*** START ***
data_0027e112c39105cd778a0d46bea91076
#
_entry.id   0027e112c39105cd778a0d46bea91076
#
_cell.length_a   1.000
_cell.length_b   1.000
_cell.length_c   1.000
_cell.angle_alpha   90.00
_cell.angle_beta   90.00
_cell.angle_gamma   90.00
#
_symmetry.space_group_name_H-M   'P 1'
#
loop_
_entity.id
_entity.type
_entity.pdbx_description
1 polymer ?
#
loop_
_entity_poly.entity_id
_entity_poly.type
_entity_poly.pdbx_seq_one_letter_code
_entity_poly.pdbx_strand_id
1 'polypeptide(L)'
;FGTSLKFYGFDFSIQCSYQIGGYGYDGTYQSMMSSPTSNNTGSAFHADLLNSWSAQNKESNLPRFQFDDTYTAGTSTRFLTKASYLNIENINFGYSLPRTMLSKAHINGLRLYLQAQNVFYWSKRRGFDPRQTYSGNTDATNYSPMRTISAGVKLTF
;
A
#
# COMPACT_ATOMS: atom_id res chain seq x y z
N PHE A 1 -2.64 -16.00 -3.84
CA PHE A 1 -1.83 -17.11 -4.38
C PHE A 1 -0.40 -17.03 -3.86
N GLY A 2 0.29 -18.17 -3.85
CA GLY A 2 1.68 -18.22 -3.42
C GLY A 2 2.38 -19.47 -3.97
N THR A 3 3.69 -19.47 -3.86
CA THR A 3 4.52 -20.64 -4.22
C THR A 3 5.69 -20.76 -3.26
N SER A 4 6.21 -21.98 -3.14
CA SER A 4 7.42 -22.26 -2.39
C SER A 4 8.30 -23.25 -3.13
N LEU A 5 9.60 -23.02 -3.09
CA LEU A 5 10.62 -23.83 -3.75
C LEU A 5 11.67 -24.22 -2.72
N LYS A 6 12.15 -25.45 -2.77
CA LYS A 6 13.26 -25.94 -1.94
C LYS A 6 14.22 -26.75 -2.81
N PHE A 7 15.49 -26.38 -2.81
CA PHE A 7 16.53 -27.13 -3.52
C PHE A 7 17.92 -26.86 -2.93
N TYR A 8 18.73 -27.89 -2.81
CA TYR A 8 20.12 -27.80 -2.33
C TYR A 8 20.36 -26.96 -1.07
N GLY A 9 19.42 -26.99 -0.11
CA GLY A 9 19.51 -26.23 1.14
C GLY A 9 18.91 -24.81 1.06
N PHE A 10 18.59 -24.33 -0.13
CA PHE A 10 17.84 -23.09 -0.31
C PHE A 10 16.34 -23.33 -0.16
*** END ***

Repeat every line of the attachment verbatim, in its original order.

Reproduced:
data_0027e112c39105cd778a0d46bea91076
#
_entry.id   0027e112c39105cd778a0d46bea91076
#
_cell.length_a   1.000
_cell.length_b   1.000
_cell.length_c   1.000
_cell.angle_alpha   90.00
_cell.angle_beta   90.00
_cell.angle_gamma   90.00
#
_symmetry.space_group_name_H-M   'P 1'
#
loop_
_entity.id
_entity.type
_entity.pdbx_description
1 polymer ?
#
loop_
_entity_poly.entity_id
_entity_poly.type
_entity_poly.pdbx_seq_one_letter_code
_entity_poly.pdbx_strand_id
1 'polypeptide(L)'
;FGTSLKFYGFDFSIQCSYQIGGYGYDGTYQSMMSSPTSNNTGSAFHADLLNSWSAQNKESNLPRFQFDDTYTAGTSTRFLTKASYLNIENINFGYSLPRTMLSKAHINGLRLYLQAQNVFYWSKRRGFDPRQTYSGNTDATNYSPMRTISAGVKLTF
;
A
#
# COMPACT_ATOMS: atom_id res chain seq x y z
N PHE A 1 -2.64 -16.00 -3.84
CA PHE A 1 -1.83 -17.11 -4.38
C PHE A 1 -0.40 -17.03 -3.86
N GLY A 2 0.29 -18.17 -3.85
CA GLY A 2 1.68 -18.22 -3.42
C GLY A 2 2.38 -19.47 -3.97
N THR A 3 3.69 -19.47 -3.86
CA THR A 3 4.52 -20.64 -4.22
C THR A 3 5.69 -20.76 -3.26
N SER A 4 6.21 -21.98 -3.14
CA SER A 4 7.42 -22.26 -2.39
C SER A 4 8.30 -23.25 -3.13
N LEU A 5 9.60 -23.02 -3.09
CA LEU A 5 10.62 -23.83 -3.75
C LEU A 5 11.67 -24.22 -2.72
N LYS A 6 12.15 -25.45 -2.77
CA LYS A 6 13.26 -25.94 -1.94
C LYS A 6 14.22 -26.75 -2.81
N PHE A 7 15.49 -26.38 -2.81
CA PHE A 7 16.53 -27.13 -3.52
C PHE A 7 17.92 -26.86 -2.93
N TYR A 8 18.73 -27.89 -2.81
CA TYR A 8 20.12 -27.80 -2.33
C TYR A 8 20.36 -26.96 -1.07
N GLY A 9 19.42 -26.99 -0.11
CA GLY A 9 19.51 -26.23 1.14
C GLY A 9 18.91 -24.81 1.06
N PHE A 10 18.59 -24.33 -0.13
CA PHE A 10 17.84 -23.09 -0.31
C PHE A 10 16.34 -23.33 -0.16